We arrived mid afternoon on Saturday after a 4-5 hour drive with puppy in her cage in the boot, stopping to let her out to stretch her legs a couple of times. It was good to finally get there as continuing jet lag made the journey quite a challenging one. We spent the rest of the day catching up, going for a walk, having a lovely meal together, etc.
The following day was busy for our hosts as they were also hosting a Pony Club event on the Bank Holiday Monday and needed to get on with preparing jumps for the event. As a consequence Other Half and I took ourselves off, leaving Little Bird to play with her cousins. He went to take his nephew to rugby training, whilst I meanwhile, was dropped off at nearby Sledmere House and Gardens,
a local, privately owned Country House and estate open to the public, which I had wanted to take a look around for several years now.
I arrived there quite early which I was later grateful for, as it got busier as the morning progressed. I was very pleasantly surprised to find that the admission to the house and gardens was only £8, which I thought a very reasonable amount as there was much of interest to see and enjoy in this visit.
I started my visit with a look at an introductory display telling visitors all about the history of the house and the family that still own it, through the generations. It was very interesting and encouraged me to continue into the house and gardens themselves.
The gardens were beautiful and the view from the house of the fountain, down to the deer enclosure and beyond was fabulous.
I wandered around the unusually shaped octagonal walled garden. They always remind me of the infamous 'Secret Garden' and I would secretly love one myself.
I strolled around taking in the beautiful flower borders,
the wisteria walk (still under development) and the potager or vegetable garden which was started in 2010. It was wonderfully peaceful with just a couple of other visitors in there at the same time. I admired some of my favourite flowers, such as these lovely ragged looking monardias,
the lovely lambs ear,
some fabulously huge blousy dahlias,
beautiful collections of succulents (I can feel a new obsession coming on)
and these lovely water lillies on one of the smaller fountains plus many more.
I imagined myself lying under the canopy of this lovely old tree reading a book and enjoying the shade on a hot sunny day.
I particularly loved this little statue a girl and her pet rabbit. So sweet.
I later wandered through the grounds and admired some of the magnificent trees.
I spotted some beech nuts on a huge beech tree which reminded me of how I used to sit under a beech tree at my primary school and eat the beech nuts which tasted delicious. I looked for some nuts to eat, but of the ones fallen to the ground, none were sufficiently developed to merit eating them sadly.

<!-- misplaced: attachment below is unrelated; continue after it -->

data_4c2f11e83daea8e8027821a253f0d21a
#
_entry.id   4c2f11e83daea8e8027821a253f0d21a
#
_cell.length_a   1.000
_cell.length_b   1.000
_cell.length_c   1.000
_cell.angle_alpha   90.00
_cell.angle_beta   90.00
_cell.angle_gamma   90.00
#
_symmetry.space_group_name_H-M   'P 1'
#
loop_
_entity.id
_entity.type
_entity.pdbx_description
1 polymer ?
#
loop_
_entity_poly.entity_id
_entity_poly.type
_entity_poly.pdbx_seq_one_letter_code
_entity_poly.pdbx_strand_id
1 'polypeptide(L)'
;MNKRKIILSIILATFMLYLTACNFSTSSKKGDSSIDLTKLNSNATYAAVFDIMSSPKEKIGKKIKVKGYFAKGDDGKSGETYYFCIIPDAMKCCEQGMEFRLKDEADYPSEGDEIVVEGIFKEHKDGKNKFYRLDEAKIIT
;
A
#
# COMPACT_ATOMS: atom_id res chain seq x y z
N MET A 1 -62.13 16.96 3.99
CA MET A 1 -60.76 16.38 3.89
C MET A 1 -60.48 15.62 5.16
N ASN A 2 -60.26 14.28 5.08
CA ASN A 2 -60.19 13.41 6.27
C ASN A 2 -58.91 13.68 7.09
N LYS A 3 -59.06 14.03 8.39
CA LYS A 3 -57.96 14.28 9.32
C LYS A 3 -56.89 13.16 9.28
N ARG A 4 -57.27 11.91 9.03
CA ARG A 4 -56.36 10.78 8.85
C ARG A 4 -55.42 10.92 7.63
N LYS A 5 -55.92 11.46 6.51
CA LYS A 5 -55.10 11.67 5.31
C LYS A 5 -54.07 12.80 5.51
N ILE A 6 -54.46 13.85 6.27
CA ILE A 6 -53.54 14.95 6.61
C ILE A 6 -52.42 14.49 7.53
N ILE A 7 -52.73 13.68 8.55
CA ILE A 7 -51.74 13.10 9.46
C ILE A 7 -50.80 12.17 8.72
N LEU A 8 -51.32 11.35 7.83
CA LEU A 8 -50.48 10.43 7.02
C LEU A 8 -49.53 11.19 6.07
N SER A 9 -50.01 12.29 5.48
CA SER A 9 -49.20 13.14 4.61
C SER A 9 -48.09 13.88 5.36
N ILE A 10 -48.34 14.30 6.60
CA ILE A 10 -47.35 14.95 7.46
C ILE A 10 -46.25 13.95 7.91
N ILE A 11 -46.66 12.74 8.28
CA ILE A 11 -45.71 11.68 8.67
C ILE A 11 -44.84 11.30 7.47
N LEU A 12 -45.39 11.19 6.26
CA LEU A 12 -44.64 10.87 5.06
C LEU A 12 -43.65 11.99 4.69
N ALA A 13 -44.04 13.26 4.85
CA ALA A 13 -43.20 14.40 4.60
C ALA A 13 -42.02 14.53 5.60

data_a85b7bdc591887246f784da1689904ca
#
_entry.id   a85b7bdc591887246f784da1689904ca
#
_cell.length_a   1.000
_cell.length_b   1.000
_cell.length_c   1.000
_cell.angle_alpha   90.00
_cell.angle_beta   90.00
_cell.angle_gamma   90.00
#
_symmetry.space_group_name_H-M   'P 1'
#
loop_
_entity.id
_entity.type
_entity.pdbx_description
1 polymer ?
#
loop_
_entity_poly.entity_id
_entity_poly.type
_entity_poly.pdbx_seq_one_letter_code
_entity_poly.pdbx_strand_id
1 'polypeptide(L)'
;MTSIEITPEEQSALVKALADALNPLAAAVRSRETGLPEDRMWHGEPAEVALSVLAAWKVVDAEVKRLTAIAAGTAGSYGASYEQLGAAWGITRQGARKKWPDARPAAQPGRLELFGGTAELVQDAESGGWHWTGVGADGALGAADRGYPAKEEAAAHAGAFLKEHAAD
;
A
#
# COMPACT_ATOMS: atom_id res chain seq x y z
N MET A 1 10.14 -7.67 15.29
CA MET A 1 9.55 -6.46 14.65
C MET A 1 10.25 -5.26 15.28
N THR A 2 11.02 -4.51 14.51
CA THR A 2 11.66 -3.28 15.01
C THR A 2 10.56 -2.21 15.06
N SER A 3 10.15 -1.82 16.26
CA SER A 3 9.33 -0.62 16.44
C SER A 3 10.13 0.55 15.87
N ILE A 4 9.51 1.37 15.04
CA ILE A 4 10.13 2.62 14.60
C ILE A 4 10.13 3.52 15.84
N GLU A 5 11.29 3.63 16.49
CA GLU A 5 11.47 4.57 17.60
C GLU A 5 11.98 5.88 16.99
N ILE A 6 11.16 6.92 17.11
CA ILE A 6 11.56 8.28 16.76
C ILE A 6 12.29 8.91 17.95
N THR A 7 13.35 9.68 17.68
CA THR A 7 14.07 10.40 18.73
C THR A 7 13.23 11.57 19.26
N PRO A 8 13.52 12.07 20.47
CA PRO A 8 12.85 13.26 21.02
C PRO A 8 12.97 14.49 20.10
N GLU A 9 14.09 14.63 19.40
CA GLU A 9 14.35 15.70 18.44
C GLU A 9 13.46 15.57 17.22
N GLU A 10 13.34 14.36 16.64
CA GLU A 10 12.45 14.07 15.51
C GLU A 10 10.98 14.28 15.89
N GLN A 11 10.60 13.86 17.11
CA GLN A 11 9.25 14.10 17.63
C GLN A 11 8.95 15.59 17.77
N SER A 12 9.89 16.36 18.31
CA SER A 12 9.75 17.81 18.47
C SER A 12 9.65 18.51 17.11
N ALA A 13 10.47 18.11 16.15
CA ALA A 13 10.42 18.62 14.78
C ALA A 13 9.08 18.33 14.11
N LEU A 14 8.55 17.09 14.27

I wandered round to the parterre garden with it's neatly clipped hedges and topiary and brightly coloured flowers between.
After visiting the chapel with it's beautiful stained glass windows, I ventured into the house where I wasn't able to take photographs unfortunately, but spent another hour wandering around the various rooms filled with paintings, furniture and other family possessions collected over the generations most having being salvaged when the original house was destroyed by a fire in 1911 or thereabouts.
The Turkish tiled room was exquisite and a particular favourite, covered from top to bottom with tiles shipped from the East in the early part of the 20th Century. It reminded me of our visit to Morocco a couple of years ago. I was told the story, by a very helpful member of the staff, of how the tiles were shipped to England on two ships and how one ship had sunk en route, and consequently only the drying off room was able to be completed. It was incredibly beautiful.
There was also an exhibition of paintings by a couple of artists who have captured the beauty of Yorkshire's east coast and the Yorkhire Wolds (aside from David Hockney of course), one of whom I will definitely be checking the website of on my return to London.
Sledmere House, which is still incidentally inhabited by the Sykes family, is well worth a visit if you are ever in the vicinity of Sledmere, located 7 miles NW of Driffield, or 19 miles South West of Scarborough, East Yorkshire. The history of the Sykes family who have owned the house through the centuries is a fascinating one and although I had just a couple of hours to explore this property and it's grounds, I could easily have spent much longer here. The house also has a programme of events throughout the season which you can check out on their website www.sledmerehouse.com.
Please note that this is not a sponsored post. I am just sharing my experience of a very interesting place to visit.